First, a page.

The flower lady,  myself, and the guy, we are all happy now.

I drop off the cake.  I don’t do many cookies that involves filling out shapes with runny Royal Icing so it takes me longer than expected to do that bit adapted to cake, but that’s fine by me,  I just need to get quicker at it.

He calls me the next day to say that the cake was nice. He’s subtle about it, not like when girls  order, they are generally more excited about cakes, just like I would be: cakes do get me very excited. I like looking at them, eating them, offering them as a treat...

My buyer asks me if I would do another of the same cake for their other office.  It’s a bit outside of my usual delivery range. I’m not willing to drive further, yet, I’m happy with the pay.  I my mind, at least, this means, I got my cake quote exactly right, totally spot on.  He offered me another job, yet didn’t  try to convince me too badly, which probably means, he feels about the same.

‘If nothing on Google, check Instagram’  I suggest readily.
I don’t really know why I’m so keen on Istagram. But I feel I made friends with it, with other sugarcrafters I met there. I guess being in the same boat , professionally or by hobby has something to do with it, because who else would I talk to at length  about the intricacies of making things out of sugar? Picking up and dropping the conversation at my own pace?  No one I know in my non-virtual reality pops to mind.

And so we are. £100.00 for this cake.  Delivery near London.   Too much?  Too little? Just right? What do you think? What would you charge?

Wednesday, 4 January 2017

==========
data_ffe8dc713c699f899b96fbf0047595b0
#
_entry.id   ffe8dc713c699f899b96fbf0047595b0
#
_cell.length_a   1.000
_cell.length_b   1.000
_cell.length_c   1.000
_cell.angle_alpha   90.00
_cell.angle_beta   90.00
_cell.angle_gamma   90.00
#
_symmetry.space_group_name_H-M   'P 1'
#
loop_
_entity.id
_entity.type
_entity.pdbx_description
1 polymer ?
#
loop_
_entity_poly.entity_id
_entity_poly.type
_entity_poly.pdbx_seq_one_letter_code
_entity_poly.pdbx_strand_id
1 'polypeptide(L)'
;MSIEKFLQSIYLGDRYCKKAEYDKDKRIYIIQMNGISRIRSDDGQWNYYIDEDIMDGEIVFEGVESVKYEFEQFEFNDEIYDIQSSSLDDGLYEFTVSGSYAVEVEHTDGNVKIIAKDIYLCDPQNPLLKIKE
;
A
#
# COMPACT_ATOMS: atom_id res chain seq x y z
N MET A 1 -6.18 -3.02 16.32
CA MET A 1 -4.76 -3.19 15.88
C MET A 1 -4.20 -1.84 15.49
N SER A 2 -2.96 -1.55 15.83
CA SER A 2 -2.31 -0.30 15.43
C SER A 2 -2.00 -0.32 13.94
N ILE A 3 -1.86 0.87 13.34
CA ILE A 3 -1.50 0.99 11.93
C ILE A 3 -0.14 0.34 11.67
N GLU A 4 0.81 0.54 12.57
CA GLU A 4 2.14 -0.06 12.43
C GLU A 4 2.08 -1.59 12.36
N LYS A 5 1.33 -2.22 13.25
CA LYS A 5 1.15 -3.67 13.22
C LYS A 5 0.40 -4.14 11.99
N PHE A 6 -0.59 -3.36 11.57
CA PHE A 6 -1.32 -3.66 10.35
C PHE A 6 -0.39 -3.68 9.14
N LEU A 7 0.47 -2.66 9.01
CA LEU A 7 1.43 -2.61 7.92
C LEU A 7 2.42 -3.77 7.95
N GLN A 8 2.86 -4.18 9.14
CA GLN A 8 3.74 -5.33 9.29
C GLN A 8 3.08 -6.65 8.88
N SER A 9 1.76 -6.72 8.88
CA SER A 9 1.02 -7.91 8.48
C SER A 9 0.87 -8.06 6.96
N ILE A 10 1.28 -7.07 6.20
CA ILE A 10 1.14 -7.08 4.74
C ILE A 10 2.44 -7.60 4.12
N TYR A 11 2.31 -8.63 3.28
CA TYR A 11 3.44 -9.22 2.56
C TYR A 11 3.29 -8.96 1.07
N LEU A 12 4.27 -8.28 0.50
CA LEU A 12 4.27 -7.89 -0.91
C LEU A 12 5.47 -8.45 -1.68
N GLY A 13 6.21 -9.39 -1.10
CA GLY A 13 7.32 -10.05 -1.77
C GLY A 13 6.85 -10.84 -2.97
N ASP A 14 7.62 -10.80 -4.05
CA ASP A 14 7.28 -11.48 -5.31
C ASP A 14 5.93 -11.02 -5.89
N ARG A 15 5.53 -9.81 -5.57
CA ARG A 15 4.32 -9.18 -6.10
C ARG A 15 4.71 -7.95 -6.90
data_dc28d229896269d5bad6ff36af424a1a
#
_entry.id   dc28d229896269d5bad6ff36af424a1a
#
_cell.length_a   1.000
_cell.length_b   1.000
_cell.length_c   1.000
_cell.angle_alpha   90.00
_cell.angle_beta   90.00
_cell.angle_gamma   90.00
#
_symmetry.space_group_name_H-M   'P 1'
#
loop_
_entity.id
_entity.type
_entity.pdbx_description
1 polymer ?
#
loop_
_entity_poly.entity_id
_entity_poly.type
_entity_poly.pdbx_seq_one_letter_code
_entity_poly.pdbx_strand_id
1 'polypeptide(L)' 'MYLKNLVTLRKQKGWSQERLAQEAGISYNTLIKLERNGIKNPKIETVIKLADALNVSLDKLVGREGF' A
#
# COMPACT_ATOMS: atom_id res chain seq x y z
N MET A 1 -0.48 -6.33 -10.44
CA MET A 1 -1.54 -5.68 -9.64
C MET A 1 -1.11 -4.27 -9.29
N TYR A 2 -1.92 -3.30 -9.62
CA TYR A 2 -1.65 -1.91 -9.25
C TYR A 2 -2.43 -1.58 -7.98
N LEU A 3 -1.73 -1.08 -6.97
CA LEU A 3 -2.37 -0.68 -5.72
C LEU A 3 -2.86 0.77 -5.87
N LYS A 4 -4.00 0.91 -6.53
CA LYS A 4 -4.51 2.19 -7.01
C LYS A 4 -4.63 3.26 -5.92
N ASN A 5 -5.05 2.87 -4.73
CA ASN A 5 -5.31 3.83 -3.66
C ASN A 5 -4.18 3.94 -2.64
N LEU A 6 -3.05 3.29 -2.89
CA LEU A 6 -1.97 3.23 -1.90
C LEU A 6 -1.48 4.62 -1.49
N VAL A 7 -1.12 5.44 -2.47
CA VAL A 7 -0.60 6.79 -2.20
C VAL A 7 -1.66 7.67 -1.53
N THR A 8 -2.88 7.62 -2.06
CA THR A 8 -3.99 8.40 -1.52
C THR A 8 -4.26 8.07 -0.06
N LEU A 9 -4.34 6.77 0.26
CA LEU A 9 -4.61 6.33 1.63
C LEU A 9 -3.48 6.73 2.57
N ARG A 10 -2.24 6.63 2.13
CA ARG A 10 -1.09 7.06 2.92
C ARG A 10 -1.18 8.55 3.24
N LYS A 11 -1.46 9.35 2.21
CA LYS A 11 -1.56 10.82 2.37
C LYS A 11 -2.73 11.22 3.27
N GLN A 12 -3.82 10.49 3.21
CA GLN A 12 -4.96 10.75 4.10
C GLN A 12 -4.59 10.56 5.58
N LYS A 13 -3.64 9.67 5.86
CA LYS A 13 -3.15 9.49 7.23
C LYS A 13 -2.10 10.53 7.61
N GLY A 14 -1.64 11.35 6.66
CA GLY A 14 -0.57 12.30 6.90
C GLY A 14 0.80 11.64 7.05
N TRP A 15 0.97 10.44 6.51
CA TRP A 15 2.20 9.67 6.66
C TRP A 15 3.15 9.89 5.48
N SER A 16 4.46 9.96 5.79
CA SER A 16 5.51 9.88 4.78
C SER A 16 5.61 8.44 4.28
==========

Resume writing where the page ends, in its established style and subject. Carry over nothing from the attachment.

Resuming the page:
VIDEO. Gold-Digging: Testing Edible Lustre Dusts, Paint and Can Spray, which Agree with Food Regulations in UK

Some of you may already know me from YouTube or Instagram, or very recently, from Cakelosophy Facebook page. For the rest  of you, I’m hoping that my write-up will double up as a bit of an introduction, too.

In this test, I tried out 11  pots of gold.  10 of them are fully edible by UK reg., mostly lustre dusts mixed with vodka, but also a paint, a paste and a spray. I also included 1 non-edible dust, as I was curious to see if it was really that different.  
I  used 4 dried squares  of fondant for most tests:   white/ yellowish fondant base with 1 and 2 layers of paint.

When mixing edible dusts with vodka, I tried to make my paint as rich as possible...Here's my YOUTUBE vid to show live coverage of the tested paint (SCROLL DOWN for TRUE TO LIFE gold shots)

You might find that the pictures of golds tested are plenty enough to give you an idea of what’s what. I took all pics in the same spot of daylight and did not use filters.  If you are interested, however, I rated  each of my golds  on  SHADE, COVERAGE  and it’s SPARKLE-ability see the comments under the pics.

Some of the results totally surprised me!  Be sure to see  the conclusion at the bottom,  for my BEST and WORST golds and more.

Without further ado, let's get started.

*All prices quoted, are from the same place ( Ebay ) and include  postage.

First Dig...

...dust in the Edible Silk Range, by RAINBOW DUST.  Price £2.95 for 4 g pot.

+ SHADE: Not great too orange, looks orangy in a pot, too.
+ COVERAGE: Solid but streaky;  2 layers did not quite solve it, yet it’s likely that  3 layers may interfere with the pattern, quite clumpy, probably more than average drying time.
+SPARKLE: Medium to low.

As I was saying... The shade is a ‘no-no’ for me to bother dealing with the rest.

Second Dig...

...edible lustre by SUGARFLAIR. £2.25 for 2 g pot

+SHADE:  It’s unusual in a good way, imho, would work nice mixed with pearl lustre.
+COVERAGE: Not great, 1 layer is a ‘no-no’, 2 layers is ok , but can see streaks, I’d say matching base closely coud be an idea.  It clumps up ‘medium-ly’. ( apologies for adjusting the lovely English words to own needs) . Dries quite quickly.
+SPARKLE: Medium to low.

As I was saying... this one is a very distinctive colour  for a brave caker!

Third Dig...

...edible lustre by SUGARFLAIR, £2.25 for 2 g pot.